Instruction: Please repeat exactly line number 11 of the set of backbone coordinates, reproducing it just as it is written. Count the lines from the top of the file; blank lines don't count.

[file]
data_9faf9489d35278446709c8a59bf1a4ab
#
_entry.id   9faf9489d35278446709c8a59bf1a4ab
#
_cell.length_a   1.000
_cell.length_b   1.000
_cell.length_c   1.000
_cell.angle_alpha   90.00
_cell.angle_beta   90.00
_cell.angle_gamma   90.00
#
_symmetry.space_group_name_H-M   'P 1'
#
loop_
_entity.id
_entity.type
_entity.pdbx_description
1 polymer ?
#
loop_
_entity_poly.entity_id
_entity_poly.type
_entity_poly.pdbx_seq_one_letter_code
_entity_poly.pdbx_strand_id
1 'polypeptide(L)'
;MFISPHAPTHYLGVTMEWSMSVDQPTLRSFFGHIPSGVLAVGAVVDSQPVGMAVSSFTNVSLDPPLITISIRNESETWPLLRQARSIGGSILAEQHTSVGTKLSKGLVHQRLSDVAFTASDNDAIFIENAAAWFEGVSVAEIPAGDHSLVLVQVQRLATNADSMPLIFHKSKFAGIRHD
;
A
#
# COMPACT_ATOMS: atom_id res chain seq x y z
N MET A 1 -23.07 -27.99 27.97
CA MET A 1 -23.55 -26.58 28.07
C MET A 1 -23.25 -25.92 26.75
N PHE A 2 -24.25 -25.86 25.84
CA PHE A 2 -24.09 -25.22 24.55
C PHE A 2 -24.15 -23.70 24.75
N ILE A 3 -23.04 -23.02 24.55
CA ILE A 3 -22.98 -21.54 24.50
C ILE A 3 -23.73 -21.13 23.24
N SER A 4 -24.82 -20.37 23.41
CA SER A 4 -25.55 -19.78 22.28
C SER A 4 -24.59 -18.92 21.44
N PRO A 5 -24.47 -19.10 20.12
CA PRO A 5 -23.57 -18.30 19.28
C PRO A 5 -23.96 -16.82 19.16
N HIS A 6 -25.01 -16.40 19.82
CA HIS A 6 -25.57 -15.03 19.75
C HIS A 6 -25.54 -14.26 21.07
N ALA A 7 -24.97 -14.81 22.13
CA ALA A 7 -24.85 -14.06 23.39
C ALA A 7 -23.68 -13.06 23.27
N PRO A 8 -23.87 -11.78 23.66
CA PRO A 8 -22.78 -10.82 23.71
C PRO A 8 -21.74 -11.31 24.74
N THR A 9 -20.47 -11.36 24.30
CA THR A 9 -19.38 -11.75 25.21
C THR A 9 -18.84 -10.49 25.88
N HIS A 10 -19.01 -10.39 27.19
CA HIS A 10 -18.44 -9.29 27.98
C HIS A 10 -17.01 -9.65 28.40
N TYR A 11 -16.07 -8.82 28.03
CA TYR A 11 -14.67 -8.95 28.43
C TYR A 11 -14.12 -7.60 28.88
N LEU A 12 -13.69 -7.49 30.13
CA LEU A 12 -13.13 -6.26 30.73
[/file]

#